Netflix is cornering the stand-up comedy market

Netflix is really hitting the funny bone.
Netflix is really hitting the funny bone.
Image: AP Photo/Dan Balilty
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What do Jerry Seinfeld, Amy Schumer, Aziz Ansari, Dave Chappelle, and Chris Rock have in common, besides being funny and hugely popular American comedians? They all work at Netflix.

The streaming giant announced yesterday that it had signed Seinfeld to an extensive production deal, which includes two exclusive stand-up specials and both new and old episodes of the his web series, Comedians in Cars Getting Coffee. The news came only a week after Netflix announced that Amy Schumer would film a stand-up special for the service.

Last year, the company signed Chris Rock for two new stand-up specials and Dave Chappelle for three. They’ll join comedians including Ansari, Hannibal Buress, Ali Wong, Patton Oswalt, and dozens of others who have recorded stand-up specials for Netflix recently.

All four deals are huge wins for Netflix. Not only does the streaming service add several big names to its expanding comedy portfolio, but it also steals them away from competitors, including HBO—a behemoth whose comedy specials have long been a rite of passage for big-name comics.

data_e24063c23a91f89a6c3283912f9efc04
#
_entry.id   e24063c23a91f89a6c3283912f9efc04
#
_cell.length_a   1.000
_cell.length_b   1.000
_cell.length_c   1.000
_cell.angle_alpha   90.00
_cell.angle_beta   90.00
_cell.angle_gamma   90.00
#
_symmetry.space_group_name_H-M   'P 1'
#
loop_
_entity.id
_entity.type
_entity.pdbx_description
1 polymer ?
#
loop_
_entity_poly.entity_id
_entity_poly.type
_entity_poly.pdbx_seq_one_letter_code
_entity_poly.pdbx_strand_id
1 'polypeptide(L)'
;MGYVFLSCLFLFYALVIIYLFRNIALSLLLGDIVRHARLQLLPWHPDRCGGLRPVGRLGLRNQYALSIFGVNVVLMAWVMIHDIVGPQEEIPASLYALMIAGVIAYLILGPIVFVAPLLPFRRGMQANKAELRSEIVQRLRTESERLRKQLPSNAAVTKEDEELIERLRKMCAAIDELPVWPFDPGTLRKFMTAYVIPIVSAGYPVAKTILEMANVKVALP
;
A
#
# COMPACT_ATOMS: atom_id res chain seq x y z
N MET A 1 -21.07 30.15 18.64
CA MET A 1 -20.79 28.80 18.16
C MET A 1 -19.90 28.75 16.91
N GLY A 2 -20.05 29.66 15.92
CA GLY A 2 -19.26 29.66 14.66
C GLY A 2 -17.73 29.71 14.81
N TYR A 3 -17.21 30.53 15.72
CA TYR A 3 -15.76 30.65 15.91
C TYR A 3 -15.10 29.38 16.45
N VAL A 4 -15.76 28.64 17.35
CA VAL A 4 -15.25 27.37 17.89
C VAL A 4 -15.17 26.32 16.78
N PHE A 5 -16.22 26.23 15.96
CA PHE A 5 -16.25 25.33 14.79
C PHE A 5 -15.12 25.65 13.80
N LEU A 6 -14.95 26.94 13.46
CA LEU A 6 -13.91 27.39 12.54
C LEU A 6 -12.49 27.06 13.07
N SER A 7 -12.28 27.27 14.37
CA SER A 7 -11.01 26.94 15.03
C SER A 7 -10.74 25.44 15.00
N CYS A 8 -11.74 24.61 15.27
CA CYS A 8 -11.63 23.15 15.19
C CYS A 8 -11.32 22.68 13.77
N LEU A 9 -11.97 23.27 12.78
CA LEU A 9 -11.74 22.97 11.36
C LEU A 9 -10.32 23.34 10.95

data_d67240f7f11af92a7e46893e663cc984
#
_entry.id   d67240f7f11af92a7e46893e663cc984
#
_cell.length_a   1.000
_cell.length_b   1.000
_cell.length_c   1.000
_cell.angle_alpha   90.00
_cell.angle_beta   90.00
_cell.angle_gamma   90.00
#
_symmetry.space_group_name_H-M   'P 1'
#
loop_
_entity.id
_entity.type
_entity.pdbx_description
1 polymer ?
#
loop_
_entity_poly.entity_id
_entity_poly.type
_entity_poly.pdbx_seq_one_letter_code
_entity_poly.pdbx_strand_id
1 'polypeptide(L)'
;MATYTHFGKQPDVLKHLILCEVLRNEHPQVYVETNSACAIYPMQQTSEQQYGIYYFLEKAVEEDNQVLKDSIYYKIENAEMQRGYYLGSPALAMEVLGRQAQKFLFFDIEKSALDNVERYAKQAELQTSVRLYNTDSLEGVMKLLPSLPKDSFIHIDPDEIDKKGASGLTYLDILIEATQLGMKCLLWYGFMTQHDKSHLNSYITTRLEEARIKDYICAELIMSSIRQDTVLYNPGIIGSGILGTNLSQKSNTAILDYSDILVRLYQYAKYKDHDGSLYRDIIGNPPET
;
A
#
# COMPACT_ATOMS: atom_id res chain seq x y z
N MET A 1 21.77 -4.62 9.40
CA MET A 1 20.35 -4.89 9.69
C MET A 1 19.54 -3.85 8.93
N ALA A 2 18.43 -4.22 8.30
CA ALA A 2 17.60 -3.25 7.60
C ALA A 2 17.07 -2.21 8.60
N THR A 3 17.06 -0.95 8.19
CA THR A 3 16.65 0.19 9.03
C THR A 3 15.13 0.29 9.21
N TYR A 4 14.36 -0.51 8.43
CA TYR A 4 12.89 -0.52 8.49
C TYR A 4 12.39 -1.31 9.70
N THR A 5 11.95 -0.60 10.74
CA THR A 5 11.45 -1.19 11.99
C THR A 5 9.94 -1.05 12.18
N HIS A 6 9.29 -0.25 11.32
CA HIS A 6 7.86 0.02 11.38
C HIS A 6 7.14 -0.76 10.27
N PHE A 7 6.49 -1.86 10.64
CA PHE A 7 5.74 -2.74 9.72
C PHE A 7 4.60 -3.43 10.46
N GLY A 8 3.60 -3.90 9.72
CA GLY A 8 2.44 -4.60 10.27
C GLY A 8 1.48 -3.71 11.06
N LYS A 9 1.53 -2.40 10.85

HBO started airing its vaunted specials in 1975, and in the years since it has become a selective comedy curator, airing only a few per year from major comedians. Rock has a longstanding relationship with HBO and has filmed several stand-up specials for the premium cable channel. Schumer is coming off her 2016 Emmy-winning HBO special (which Rock directed). And Chappelle, whom Netflix lured out of semi-retirement, made his first stand-up special on HBO in 2000.

With its deep pockets, Netflix has managed to outbid most other networks to become the top destination for stand-up comedy in television:

(Seeso, a comedy streaming service owned by NBCUniversal, launched in early 2016.)

Netflix has also doubled its number of stand-up specials in each of the last two years:

The Chris Rock deal reportedly cost Netflix $40 million—$20 million per special, according to the Hollywood Reporter. Citing “industry watchdogs,” the Reporter estimated that Seinfeld’s multifaceted deal cost the company closer to $100 million.

As it has done on the scripted series front, Netflix has bought its way into the upper echelon of the comedy landscape. But with all its original shows and films, the streaming service has yet to carve out much of an identity, beyond being a place that can offer a little something for everyone. The company is probably fine with that, given its soaring stock price and increasing international subscriber base. But it’s clear now that Netflix would like to be known, and commended, for its impressive stand-up catalog.

Seinfeld’s move to Netflix is a rather unfortunate development for Crackle, the Sony-owned streaming service that was home to Comedians in Cars Getting Coffee. When it came time to bid on the show, the lesser-known service was no match for the new king of comedy.